Ratepayers fail to win district-plan delay
Angry ratepayers have pushed Hamilton City Council to the brink of delaying the city's showpiece district plan over a huge container port.
A group of 30 Ruakura residents have been critical of the standard of consultation by city council planning staff over Tainui Group Holdings' plans for a $3 billion inland port adjacent to their homes.
They yesterday urged council to consider their plight before publicly notifying the district plan, and its changes allowing the proposed freight hub - and pushed the council to within just two votes of agreeing.
District plans are the primary way to control land use and development, and the proposed plan will now be subject to submissions and hearings.
But councillors are warning council has left itself wide open to legal challenges for failing to properly consult with the residents - a failing which last cost city ratepayers when TGH successfully challenged the city council's ill-fated variation 12 plan change on the same grounds.
The current district plan was completed in 2001 but became operative only this year after lengthy appeals and objections, and councillors pushing to delay until March were wary this one may be treading the same path.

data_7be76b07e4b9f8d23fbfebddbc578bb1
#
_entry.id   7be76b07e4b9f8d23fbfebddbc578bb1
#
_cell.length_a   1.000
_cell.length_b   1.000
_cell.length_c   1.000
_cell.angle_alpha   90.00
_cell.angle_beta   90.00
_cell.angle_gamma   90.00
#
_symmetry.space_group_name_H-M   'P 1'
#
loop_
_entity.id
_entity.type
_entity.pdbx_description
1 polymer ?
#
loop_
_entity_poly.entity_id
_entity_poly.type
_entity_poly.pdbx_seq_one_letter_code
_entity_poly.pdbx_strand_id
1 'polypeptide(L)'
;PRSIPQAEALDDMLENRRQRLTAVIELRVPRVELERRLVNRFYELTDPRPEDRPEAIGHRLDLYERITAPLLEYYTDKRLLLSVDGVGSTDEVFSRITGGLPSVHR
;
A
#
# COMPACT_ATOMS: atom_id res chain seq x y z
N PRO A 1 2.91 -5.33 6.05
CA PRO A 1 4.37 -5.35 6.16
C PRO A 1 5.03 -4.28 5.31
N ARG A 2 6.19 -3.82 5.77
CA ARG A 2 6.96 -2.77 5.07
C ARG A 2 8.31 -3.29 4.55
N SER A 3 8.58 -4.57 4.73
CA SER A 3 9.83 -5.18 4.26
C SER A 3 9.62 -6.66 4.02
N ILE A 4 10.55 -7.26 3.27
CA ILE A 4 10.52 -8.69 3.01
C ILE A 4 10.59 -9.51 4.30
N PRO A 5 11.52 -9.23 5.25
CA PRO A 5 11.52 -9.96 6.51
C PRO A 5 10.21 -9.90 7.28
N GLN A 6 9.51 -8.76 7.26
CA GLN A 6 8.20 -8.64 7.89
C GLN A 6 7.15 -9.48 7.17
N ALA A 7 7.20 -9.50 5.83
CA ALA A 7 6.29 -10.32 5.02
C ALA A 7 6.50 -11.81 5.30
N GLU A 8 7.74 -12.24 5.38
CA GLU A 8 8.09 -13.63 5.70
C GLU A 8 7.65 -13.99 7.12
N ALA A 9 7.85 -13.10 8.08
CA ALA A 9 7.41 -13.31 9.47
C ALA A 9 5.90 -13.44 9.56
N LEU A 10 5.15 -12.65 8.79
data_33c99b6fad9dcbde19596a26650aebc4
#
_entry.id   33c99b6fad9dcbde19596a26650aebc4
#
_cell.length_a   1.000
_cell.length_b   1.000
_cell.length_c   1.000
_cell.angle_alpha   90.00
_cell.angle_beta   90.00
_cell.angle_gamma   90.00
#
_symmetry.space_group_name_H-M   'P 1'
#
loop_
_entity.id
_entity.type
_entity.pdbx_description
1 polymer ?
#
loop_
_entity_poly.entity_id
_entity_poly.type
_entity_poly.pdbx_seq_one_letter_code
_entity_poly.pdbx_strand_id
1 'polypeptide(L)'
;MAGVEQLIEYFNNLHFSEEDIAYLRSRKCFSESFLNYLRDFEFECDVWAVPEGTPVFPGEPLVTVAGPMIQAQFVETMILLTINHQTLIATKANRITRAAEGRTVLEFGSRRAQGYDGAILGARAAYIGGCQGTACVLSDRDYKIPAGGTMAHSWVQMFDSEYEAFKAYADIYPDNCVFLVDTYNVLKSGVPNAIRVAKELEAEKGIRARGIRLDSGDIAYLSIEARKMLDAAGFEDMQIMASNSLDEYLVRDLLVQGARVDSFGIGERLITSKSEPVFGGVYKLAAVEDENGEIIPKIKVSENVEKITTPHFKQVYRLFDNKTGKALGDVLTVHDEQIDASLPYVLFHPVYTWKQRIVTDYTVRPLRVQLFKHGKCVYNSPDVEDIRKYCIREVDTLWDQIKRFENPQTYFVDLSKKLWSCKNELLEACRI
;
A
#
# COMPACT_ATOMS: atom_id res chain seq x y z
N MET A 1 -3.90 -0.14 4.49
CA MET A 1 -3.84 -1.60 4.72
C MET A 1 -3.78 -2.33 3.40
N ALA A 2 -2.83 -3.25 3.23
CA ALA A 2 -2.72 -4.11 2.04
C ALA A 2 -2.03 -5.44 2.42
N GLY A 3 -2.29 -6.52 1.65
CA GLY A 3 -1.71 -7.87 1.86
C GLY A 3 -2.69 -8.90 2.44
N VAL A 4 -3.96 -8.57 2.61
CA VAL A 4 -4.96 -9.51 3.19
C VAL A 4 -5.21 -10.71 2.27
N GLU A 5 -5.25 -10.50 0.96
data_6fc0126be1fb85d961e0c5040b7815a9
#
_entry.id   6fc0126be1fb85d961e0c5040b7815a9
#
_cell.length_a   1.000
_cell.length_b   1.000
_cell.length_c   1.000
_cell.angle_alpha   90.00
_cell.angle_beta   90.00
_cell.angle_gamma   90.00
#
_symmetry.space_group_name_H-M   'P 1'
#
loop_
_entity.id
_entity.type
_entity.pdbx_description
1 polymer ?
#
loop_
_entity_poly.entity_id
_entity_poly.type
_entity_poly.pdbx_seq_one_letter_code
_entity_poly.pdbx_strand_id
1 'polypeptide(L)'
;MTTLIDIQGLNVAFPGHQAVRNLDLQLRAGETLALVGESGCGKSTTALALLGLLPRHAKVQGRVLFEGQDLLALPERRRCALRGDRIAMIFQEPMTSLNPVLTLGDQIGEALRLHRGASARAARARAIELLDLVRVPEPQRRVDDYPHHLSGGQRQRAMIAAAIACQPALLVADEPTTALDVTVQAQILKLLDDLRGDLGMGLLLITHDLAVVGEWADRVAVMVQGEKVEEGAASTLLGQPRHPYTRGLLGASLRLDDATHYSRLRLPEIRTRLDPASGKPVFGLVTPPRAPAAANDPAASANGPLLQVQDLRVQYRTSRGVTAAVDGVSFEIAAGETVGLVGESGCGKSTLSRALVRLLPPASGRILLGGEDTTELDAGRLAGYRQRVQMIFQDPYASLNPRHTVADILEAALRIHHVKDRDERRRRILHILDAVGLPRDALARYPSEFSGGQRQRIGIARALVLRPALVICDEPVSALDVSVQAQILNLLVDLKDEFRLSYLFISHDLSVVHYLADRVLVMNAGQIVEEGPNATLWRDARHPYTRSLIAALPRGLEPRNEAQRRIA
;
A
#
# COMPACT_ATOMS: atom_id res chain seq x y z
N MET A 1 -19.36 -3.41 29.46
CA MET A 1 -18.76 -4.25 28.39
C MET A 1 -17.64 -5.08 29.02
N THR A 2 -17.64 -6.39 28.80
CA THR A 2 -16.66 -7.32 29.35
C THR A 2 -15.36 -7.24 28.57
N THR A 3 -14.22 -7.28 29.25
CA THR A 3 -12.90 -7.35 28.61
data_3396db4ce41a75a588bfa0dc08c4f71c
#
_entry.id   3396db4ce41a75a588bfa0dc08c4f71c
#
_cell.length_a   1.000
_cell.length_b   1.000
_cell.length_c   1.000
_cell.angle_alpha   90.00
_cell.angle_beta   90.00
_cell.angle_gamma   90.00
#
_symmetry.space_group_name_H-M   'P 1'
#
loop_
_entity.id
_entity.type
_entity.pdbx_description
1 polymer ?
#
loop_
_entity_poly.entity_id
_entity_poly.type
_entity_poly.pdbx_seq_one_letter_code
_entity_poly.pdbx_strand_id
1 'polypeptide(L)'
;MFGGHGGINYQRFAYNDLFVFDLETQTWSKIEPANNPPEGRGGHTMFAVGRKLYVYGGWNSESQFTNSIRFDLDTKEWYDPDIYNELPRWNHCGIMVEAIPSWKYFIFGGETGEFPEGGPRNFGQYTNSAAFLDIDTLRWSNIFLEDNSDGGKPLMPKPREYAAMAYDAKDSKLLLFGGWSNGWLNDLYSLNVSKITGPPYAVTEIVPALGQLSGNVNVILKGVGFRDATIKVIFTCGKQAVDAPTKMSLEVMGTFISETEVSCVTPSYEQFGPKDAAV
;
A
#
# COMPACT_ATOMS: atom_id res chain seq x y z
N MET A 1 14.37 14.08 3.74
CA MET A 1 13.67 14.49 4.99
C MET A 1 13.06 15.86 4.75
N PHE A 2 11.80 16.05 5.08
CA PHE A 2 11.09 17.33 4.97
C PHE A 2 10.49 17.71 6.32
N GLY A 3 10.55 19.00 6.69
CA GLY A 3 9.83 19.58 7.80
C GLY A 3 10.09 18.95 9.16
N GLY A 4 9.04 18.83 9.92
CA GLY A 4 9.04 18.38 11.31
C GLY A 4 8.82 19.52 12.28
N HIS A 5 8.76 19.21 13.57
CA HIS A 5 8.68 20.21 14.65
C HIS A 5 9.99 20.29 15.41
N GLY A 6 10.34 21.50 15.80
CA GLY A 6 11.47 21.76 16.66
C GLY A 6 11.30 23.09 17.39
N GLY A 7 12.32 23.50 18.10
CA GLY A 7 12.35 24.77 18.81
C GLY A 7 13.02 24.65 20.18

Council general manager city environments Brian Croad said three years' intensive work had gone into the plan, which he said was a significant departure from the current planning rules and would reshape the city.
Resident Derrick Marsters said plan concessions changing their properties' zoning from "logistics" to "large residential" didn't address their concerns.
The group had commissioned real estate appraisals and "there's no doubt there's a significant loss of value on our properties whereas Tainui will have massive equity growth overnight, at the stroke of a pen. Leave us out, or deal with us, give us some sort of concession," he said.
"No resident I've spoken to is opposed to the plan. We want the best for Hamilton, we want the best for the community."
A Tainui delegation led by TGH chief executive Mike Pohio emphasised the economic impact of the port and congratulated council for its work.
"What the project does is offer hope through jobs. Some 6000-12,000 jobs, that's the essence of our proposal.
"TGH is fully committed, with all its resources, to the development of Ruakura," he said.
The proposed plan will now be notified on December 10.
The proposed zoning for the properties changes the rules for subdivision and includes a 40m building setback for the port, while the residents want current rules retained and a significant buffer belt or bunding.
Council legal adviser Lachlan Muldowney said a suite of components in the district plan mitigated the ports' impact on residents and to require mitigation beyond known impacts, such as the planted buffer, rendered "valuable industrial land effectively sterilised".